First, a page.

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Why there’s still time to stop euthanasia


Alberto Biscalchin | CC BY SA 2.0

Kathleen N. Hattrup - published on 07/11/18

So many different types of groups oppose this trend. And there's plenty to learn from the countries that have already caved.

While it might seem that the push for euthanasia and assisted suicide is inevitable, there is actually reason for hope, according to Professor David Albert Jones, director of the Anscombe Bioethics Centre.

The Anscombe Center is a Catholic academic institute based in Oxford, England.

Here is our conversation:

How should Catholics respond to growing calls to legalize “assisted dying”?

Jones: As Catholics we should regard such calls as deeply misguided and a threat to society and to the lives of vulnerable people. We should respond with vigilance, but also with hope. It is a mistake to be complacent and to believe that there is no need or urgency to act, but it is also a mistake to be fatalistic or to imagine that this change is inevitable.

Despite more than 80 years of campaigning it is remarkable how few countries have taken this road, while an equal number or more have strengthened their laws against assisted suicide. Most serious attempts to evaluate this question – whether through court cases, parliaments or expert committees – in most countries and in most states of the USA have resulted in the rejection of assisted suicide or euthanasia.  

Why have these proposals been rejected time after time? It is because they raise concerns not only for Catholics and those of other faith communities but also for disability organisations and medical bodies, especially those representing palliative care doctors. Where resistance to assisted suicide has been successful this is typically because men and women of good will, both individually and in diverse groups, have made common cause for the common good.

What can we learn from countries that have legalized euthanasia or physician assisted suicide?

Those countries that have legalized euthanasia or assisted suicide do not show what must happen, for human decisions remain free, but they show us what can and does happen. The example of how legalization has “worked,” or not worked, is also a very useful basis for discussion with people who have different religious, ethical or political beliefs.  

What then do we find? In every jurisdiction where euthanasia or assisted suicide is legal there is a steady increase in numbers and an expansion beyond terminal cancer to other conditions.

For example, in Belgium, the proportion of patients seeking euthanasia who have diseases other than cancer increased from 17.5 percent in 2003 to 32.3 percent in 2015. In Belgium, more and more euthanasia deaths are of people with non-terminal illnesses (from 20 cases in 2003 to 299 in 2015). These include people who seek euthanasia because of psychiatric conditions or Alzheimer’s.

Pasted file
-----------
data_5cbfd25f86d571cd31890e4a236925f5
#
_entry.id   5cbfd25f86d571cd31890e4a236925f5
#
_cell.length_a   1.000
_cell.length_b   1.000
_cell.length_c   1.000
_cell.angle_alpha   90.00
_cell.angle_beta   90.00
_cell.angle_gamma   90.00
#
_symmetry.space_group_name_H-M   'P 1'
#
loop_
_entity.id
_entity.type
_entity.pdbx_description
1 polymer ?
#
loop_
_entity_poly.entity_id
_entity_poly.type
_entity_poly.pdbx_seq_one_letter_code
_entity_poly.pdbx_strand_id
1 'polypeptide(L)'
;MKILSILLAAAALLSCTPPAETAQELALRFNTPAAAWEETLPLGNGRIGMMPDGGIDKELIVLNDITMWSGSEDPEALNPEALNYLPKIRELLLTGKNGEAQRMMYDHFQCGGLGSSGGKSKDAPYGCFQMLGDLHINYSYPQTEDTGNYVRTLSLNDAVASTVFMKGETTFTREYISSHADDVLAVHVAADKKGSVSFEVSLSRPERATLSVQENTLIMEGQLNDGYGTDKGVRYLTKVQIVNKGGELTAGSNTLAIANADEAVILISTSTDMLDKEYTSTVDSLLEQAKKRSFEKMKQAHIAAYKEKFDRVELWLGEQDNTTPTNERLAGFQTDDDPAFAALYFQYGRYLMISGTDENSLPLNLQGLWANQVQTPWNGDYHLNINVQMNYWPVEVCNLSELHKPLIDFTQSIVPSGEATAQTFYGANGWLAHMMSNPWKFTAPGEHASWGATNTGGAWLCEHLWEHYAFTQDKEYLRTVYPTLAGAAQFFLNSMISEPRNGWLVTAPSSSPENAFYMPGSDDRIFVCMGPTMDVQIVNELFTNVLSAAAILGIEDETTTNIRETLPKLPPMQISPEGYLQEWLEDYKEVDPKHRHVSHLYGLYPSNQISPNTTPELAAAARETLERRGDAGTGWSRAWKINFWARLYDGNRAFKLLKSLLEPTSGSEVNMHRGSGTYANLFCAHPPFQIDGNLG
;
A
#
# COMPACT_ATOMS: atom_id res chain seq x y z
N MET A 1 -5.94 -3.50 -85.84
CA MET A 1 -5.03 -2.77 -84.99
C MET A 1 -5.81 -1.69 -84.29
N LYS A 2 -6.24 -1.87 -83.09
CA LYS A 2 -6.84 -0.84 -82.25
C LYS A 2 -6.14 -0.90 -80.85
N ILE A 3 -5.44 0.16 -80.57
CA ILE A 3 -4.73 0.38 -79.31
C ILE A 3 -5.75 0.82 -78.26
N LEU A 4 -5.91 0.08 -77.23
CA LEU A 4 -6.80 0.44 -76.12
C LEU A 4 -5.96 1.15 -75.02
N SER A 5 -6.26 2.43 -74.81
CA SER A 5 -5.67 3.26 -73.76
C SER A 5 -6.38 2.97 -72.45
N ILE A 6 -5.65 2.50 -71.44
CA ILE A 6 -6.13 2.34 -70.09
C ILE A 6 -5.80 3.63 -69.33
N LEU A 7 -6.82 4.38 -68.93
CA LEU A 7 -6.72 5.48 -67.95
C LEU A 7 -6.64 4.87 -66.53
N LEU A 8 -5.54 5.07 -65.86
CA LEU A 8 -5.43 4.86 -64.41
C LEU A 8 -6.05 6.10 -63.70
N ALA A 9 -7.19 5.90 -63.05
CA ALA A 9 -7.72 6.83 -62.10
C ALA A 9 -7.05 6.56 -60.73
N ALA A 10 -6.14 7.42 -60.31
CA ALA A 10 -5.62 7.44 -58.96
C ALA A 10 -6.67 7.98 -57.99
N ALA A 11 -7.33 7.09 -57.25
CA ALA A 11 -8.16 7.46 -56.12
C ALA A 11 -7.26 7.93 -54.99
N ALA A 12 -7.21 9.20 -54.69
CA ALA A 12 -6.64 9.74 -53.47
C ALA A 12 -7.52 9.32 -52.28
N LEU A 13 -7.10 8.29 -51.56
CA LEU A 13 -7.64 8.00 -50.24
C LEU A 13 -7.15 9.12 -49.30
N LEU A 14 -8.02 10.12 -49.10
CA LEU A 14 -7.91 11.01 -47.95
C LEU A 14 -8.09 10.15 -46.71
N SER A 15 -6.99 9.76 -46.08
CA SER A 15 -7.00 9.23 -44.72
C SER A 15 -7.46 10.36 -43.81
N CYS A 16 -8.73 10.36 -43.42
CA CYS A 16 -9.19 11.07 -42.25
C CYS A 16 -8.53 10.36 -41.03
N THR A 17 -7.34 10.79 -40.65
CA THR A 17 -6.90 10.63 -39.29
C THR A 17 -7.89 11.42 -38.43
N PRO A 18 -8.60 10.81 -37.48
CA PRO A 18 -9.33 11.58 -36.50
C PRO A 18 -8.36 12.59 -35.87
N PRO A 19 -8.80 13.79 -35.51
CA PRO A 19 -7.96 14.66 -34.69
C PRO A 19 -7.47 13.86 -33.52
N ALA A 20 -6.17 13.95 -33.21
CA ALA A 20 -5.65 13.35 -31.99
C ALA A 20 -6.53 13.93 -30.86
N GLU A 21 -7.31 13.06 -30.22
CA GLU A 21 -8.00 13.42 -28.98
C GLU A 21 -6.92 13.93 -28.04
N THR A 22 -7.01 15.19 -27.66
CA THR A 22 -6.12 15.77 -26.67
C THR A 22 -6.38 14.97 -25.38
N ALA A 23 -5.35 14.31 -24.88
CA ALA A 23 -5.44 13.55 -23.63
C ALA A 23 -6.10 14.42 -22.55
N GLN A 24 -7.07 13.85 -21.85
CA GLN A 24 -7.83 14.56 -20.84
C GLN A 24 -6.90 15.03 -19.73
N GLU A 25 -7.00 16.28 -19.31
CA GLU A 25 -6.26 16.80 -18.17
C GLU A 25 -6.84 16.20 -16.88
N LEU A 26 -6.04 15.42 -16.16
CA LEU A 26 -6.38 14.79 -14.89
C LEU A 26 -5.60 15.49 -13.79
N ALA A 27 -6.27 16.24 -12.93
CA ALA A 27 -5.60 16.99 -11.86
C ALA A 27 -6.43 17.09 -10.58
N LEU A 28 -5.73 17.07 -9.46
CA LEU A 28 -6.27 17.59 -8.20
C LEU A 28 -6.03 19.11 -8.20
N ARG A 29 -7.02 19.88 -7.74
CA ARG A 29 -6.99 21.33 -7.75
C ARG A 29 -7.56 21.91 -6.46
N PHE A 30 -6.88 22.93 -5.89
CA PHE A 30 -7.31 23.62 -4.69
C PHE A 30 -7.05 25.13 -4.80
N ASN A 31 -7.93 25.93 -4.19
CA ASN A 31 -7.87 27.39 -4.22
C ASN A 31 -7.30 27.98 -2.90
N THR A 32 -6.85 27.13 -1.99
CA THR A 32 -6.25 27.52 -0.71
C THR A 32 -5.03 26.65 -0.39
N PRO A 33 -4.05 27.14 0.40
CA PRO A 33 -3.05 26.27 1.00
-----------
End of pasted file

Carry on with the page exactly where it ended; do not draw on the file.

The Anscombe Bioethics Centre has produced a guide to the evidence from countries that have legalized euthanasia or assisted suicide. We have also helped produce a book providing the first detailed account in English of the impact of euthanasia in Belgium.

Read more:
Oh No, Canada! Assisted Suicide Now Legal Throughout Country

As you say, in Belgium, euthanasia is practiced alongside palliative care and assisted suicide is sometimes provided for psychiatric patients. What is wrong with doctors offering these services as part of their medical role?

Legalizing euthanasia alters not just what is done but how it is done. According to the World Health Organization, the palliative care approach to end-of-life care “intends neither to hasten nor to postpone death.” This commitment not to hasten death helps people to trust doctors when they prescribe powerful drugs for the relief of distress or when they recommend withdrawal of aggressive medical treatments.    

In Belgium, for example, there is evidence that legalization of euthanasia has altered how doctors use sedatives in end-of-life care. Sedation is sometimes used with the overt intention of hastening death and this can occur even without any request from the patient. Similarly, the possibility that a psychiatrist might facilitate suicide fundamentally changes the relationship between the doctor and the patient. This undermines a key principle of suicide prevention: that suicide should not be seen as inevitable or be presented as a normal reaction to adverse circumstances.

How can we show respect for someone’s dignity when he or she is experiencing distress, disability, or physical or mental illness?   

Where someone can express an opinion, respect for dignity is shown first by listening to that person and seeking to understand his or her situation. The ability to empathize, to identify with a situation while maintaining a critical distance, is an essential virtue for the healthcare professional.

We also need to realize the adverse impact that considering assisted suicide an acceptable option for healthcare professionals to offer patients would have precisely on those who are most dependent on the support of others to find hope in life. This is why, as a community, we need to engage in more reflection on the ethics of mental health care – a much neglected area of medical ethics.


Read more:
What Catholics must do for a world plagued by suicide

Read more:
Does the Church expect us to suffer instead of “dying with dignity”?

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